Last week, I admitted my weakness for early-season hiking and my total disregard for my own advice about avoiding it. That doesn’t mean it’s bad advice. Here’s another valuable tip I like to ignore: always get PLENTY of training for long bicycle rides.
The type of bicycling with which I am most familiar is what we cyclists call “touring.” That’s a euphemism for “riding as slow as you want, then acting as though you are more aesthetically aware than those who choose to ride fast.” It’s a great ruse, really. I bludgeon my husband with it, and most of our fit cycling friends as well. “Ah,” I say, elegantly, when they tell me how they completed a local 30-miler in 90 minutes, “lovely route — did you see the stand of crocuses at mile seven?” The crocuses may or may not exist, but it makes me feel so superior to ask. And, somehow, it never comes up that I took three hours to complete the same ride.
But sometimes, I forget I’m a “cruiser” (that’s another euphemism). Sometimes, my ego gets the best of me. Occasionally, I start believing that just because I wroteGreat Bike Rides in Eastern Washington and Oregon, and have published several articles inAdventure Cycling andCyclingmagazines, that I am actually a hardcore bicyclist. I need to rent a little monkey who will slap me back to my senses when this happens.
Two summers ago, for example, I signed up to ride with my local bike club on their summer tour of Glacier National Park in Montana.Glacier National Park, for pity’s sake! This is a park that sits on the Continental Divide! A park with roads so steep one is called “Going to the Sun!” These should have been clues! But our local bike club is comprised of retired people and dumpy housewives and stubby little engineers who like to stop at a ride’s midpoint and eat a stack of hotcakes or a couple of pizzas. These guys break for donuts. How tough can their tour be?
Why, oh, why, do I always forget that every silver-haired retiree in the group can kick my butt on the bike? And that the thighs on those housewives are solid muscle? And that those engineers do nothing but math and bicycling every waking hour of the day, and are absolute animals on two wheels? Fortunately, they are also the nicest group of people you could ever want to meet, and they have immense patience with egomaniac writers who try to ride beyond their level of training.
So I signed up for the tour and also signed up my husband and my then-13-year-old stepson, too. It would be a family outing. We’d train together, ride together, share the joys of the open road together. We’d ride every Tuesday, Thursday, and Saturday. Except that my quartet practices on Tuesday. And Thursday is my garden club meeting — well, that’s just everyother week. And Saturdays — we’re often out of town on Saturdays, but we’ll ride when we’rein town. For sure.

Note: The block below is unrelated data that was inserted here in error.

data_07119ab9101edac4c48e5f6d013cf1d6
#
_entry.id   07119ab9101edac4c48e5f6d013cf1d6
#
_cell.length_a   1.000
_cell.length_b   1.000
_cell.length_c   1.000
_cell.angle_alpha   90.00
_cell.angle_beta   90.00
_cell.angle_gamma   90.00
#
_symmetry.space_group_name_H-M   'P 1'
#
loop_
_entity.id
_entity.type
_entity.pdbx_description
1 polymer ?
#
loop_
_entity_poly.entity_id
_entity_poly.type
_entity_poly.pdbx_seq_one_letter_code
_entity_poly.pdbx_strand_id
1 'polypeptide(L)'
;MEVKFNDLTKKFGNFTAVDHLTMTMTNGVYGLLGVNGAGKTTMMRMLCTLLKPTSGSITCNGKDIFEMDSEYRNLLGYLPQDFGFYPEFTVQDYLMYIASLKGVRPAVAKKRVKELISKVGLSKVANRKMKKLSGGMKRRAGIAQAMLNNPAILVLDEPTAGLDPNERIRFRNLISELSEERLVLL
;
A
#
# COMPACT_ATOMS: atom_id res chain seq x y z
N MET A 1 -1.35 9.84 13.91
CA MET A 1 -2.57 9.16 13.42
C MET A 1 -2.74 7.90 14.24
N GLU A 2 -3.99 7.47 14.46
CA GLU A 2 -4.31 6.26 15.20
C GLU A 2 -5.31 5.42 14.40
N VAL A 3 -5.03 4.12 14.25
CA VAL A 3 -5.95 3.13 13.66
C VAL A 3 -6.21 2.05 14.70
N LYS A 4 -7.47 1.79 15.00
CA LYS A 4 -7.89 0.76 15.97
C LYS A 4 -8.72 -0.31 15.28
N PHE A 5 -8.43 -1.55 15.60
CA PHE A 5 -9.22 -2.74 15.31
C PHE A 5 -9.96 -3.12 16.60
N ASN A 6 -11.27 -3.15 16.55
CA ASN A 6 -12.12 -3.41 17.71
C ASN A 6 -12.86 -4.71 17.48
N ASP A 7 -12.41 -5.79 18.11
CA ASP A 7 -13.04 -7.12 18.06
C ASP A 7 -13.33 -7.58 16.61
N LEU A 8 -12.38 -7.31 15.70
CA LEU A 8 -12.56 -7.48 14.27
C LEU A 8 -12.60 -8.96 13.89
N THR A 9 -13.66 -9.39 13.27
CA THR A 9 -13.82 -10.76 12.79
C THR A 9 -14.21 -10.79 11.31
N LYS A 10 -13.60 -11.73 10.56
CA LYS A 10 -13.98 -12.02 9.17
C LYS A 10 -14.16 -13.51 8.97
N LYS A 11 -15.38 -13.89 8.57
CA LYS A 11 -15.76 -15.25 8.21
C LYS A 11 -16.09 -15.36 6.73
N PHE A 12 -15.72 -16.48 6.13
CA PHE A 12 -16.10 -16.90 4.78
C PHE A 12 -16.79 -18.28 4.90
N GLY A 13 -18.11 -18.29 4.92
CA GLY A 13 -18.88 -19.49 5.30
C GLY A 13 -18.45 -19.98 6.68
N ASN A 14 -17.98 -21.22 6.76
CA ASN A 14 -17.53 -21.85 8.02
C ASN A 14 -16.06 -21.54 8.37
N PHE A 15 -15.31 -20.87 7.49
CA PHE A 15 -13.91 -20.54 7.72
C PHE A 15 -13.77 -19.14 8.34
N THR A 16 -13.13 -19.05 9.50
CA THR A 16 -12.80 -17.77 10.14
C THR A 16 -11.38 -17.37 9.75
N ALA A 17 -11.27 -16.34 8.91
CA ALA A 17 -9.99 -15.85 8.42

You don’t have to be a stubby little rocket scientist to figure out what happened. Three times back and forth across the spine of the Rockies just about did me in. The last half mile before the summit of Going to the Sun road must have taken me an hour. And, on day five of seven, I suffered the ultimate humiliation: I rode in the sag wagon. The day was wet and windy, and began with a steep climb — I just couldn’t do it. Truth was, I hadn’t trained enough (yeah, sure, I could have used a triple chain ring, too, but it was 80 percent me and 20 percent equipment).
Boy, did I ever learn my lesson!
That was two years ago. This spring, my husband suggested we “ride the STP as a family.” That’s the 200-miles-in-two-days Seattle-to-Portland bike tour. Having failed to procure the Reminder Monkey, I heard myself saying, “What a great idea!” Since March, I’ve been riding every Tuesday, Thursday, and Sunday. Except when my stepson has a concert on Tuesdays. And except when my writing group meets on Thursdays. But the Sundays we’ve been in town, I’ve been faithful as can be. Unless it’s windy.
Sally O’Neal Coates is a fair-weather bicyclist and the author of four Pacific Northwest travel guidebooks, includingGreat Bike Rides in Eastern Washington and Oregon, published by Wilderness Press. She recommends readers train before attempting the rides in her book.